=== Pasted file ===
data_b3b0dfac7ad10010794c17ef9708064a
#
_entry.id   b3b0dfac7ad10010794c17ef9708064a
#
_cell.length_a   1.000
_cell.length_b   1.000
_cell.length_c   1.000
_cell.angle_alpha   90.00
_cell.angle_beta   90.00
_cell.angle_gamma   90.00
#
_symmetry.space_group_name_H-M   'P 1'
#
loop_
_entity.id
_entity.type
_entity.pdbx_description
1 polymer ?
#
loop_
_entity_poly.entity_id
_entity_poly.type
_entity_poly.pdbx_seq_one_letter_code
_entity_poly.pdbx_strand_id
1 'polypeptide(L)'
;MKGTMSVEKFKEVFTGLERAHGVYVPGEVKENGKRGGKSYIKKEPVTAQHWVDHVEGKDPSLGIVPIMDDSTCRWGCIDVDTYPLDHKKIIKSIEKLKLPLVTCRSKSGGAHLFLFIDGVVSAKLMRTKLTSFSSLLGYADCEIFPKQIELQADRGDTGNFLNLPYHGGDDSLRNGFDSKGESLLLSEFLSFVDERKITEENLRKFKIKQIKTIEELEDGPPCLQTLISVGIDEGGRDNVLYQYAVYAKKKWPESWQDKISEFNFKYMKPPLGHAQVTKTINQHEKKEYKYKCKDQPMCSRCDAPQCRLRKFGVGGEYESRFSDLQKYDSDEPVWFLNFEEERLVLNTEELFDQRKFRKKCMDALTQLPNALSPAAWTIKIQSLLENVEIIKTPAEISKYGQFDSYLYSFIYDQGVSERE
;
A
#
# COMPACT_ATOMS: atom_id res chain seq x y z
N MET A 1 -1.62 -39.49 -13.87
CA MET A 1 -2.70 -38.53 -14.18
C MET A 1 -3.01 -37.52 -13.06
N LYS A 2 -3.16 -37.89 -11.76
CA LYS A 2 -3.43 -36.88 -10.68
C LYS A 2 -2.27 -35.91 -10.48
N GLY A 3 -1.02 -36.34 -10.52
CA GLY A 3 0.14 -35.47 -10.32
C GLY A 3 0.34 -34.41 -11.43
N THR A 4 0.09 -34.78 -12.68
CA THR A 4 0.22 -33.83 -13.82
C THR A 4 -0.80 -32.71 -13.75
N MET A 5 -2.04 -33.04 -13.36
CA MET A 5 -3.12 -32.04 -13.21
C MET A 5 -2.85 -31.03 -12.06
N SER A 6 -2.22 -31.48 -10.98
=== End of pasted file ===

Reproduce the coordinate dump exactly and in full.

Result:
data_b3b0dfac7ad10010794c17ef9708064a
#
_entry.id   b3b0dfac7ad10010794c17ef9708064a
#
_cell.length_a   1.000
_cell.length_b   1.000
_cell.length_c   1.000
_cell.angle_alpha   90.00
_cell.angle_beta   90.00
_cell.angle_gamma   90.00
#
_symmetry.space_group_name_H-M   'P 1'
#
loop_
_entity.id
_entity.type
_entity.pdbx_description
1 polymer ?
#
loop_
_entity_poly.entity_id
_entity_poly.type
_entity_poly.pdbx_seq_one_letter_code
_entity_poly.pdbx_strand_id
1 'polypeptide(L)'
;MKGTMSVEKFKEVFTGLERAHGVYVPGEVKENGKRGGKSYIKKEPVTAQHWVDHVEGKDPSLGIVPIMDDSTCRWGCIDVDTYPLDHKKIIKSIEKLKLPLVTCRSKSGGAHLFLFIDGVVSAKLMRTKLTSFSSLLGYADCEIFPKQIELQADRGDTGNFLNLPYHGGDDSLRNGFDSKGESLLLSEFLSFVDERKITEENLRKFKIKQIKTIEELEDGPPCLQTLISVGIDEGGRDNVLYQYAVYAKKKWPESWQDKISEFNFKYMKPPLGHAQVTKTINQHEKKEYKYKCKDQPMCSRCDAPQCRLRKFGVGGEYESRFSDLQKYDSDEPVWFLNFEEERLVLNTEELFDQRKFRKKCMDALTQLPNALSPAAWTIKIQSLLENVEIIKTPAEISKYGQFDSYLYSFIYDQGVSERE
;
A
#
# COMPACT_ATOMS: atom_id res chain seq x y z
N MET A 1 -1.62 -39.49 -13.87
CA MET A 1 -2.70 -38.53 -14.18
C MET A 1 -3.01 -37.52 -13.06
N LYS A 2 -3.16 -37.89 -11.76
CA LYS A 2 -3.43 -36.88 -10.68
C LYS A 2 -2.27 -35.91 -10.48
N GLY A 3 -1.02 -36.34 -10.52
CA GLY A 3 0.14 -35.47 -10.32
C GLY A 3 0.34 -34.41 -11.43
N THR A 4 0.09 -34.78 -12.68
CA THR A 4 0.22 -33.83 -13.82
C THR A 4 -0.80 -32.71 -13.75
N MET A 5 -2.04 -33.04 -13.36
CA MET A 5 -3.12 -32.04 -13.21
C MET A 5 -2.85 -31.03 -12.06
N SER A 6 -2.22 -31.48 -10.98